Back to more polemical style, but worth noting, Paul Joseph Watson comments on "Pod people"--people who rent bunks in a collective living situation. It's interesting, because he batts back counter-arguments that "this is capitalism", as though capitalism makes everything right.
Populism and nationalism are very real political forces now, and they are not going away.
BigSteve wrote:Did you watch last night's debate?
Trump's about as far away from being in trouble as a guy can get...
Trump's 2016 win was an inside straight. He has to duplicate that, which means he does have to do well in the states he improbably won in 2016--Wisconsin, Michigan, Pennsylvania. Wall Street billionaires, and their good friend jimjam, don't like Trump's trade war with China. A stock market crash could hurt Trump's chances in 2020, which is why the left is rooting for that to happen.
Presvias wrote:What a shame that such a comprehensive post gets a 1-2 line reply.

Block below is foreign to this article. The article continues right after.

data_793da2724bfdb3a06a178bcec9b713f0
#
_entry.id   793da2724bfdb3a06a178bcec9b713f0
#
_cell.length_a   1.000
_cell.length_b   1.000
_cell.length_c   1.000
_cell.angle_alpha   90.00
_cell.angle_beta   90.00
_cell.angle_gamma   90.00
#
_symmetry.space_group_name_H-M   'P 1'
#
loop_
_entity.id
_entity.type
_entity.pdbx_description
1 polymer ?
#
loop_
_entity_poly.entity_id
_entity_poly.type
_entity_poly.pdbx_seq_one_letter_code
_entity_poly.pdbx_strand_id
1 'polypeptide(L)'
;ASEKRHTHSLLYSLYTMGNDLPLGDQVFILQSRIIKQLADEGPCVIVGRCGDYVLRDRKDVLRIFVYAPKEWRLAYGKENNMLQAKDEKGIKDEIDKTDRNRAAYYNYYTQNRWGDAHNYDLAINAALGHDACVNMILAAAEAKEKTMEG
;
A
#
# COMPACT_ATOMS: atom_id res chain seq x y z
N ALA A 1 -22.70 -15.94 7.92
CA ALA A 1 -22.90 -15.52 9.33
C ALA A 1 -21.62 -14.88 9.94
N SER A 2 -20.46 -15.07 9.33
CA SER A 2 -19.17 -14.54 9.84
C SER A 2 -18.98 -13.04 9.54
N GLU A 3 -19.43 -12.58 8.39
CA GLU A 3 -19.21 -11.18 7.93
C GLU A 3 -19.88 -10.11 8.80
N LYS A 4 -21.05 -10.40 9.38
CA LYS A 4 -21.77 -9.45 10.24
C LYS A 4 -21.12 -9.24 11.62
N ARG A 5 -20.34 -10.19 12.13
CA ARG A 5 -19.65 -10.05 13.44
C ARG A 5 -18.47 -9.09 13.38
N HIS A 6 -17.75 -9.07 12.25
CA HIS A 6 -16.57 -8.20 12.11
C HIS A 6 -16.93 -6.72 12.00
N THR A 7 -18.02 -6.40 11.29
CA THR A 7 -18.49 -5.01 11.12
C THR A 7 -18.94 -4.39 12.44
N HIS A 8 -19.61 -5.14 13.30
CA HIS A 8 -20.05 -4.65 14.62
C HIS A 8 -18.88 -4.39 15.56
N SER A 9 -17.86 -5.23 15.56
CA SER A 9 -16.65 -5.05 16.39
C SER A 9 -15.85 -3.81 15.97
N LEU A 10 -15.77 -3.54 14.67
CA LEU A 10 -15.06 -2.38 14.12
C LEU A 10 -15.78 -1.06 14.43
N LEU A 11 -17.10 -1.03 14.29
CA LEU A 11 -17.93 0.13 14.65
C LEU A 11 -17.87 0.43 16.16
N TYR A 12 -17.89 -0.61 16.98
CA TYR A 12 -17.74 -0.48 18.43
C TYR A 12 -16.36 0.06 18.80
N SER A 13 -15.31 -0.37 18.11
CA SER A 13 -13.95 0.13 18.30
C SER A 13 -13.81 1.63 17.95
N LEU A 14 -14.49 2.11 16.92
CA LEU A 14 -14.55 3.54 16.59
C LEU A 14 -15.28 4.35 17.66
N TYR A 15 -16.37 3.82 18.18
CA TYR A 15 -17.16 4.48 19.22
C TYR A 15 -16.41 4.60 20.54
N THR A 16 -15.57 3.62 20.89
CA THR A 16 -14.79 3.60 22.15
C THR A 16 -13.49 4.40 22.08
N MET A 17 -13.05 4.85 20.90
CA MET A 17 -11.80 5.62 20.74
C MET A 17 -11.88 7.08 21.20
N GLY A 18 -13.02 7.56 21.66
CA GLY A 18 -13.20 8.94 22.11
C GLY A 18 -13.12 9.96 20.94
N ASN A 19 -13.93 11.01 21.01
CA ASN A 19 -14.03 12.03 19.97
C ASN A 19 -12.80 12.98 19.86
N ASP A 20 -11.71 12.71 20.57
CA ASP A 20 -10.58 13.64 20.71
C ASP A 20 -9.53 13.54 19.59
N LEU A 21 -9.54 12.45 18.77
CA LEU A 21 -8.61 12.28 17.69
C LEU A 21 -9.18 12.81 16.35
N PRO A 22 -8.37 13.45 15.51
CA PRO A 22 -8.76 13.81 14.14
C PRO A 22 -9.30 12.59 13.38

The problem with JohnRawls' post is that the figures are deeply misleading. In the past, you could write off all kinds of things that you cannot write off today. For example, before the 1986 tax reform act, you could write of the interest you paid on your credit cards. No more. There were so many tax shelters before that don't exist now. Lots of people used to have a "cabin" in the mountains somewhere, because they could write it off. You can't do that stuff anymore. Oil and gas drilling, and on and on. So nobody paid those high rates of tax with the lack of exemptions that are the case today. In fact, one effect of Trump's tax plan is that you are limited in the amount of state and local tax (SALT) you can deduct on your federal return now. So while the tax cut is beneficial to the lower middle class and the working class, it has a nasty bite in it for people who live in blue states. I paid a lower rate of tax with Trump's reforms, but I paid more taxes because of the SALT limits. The economic theory behind limiting the deductions is that the deductions create economic distortions.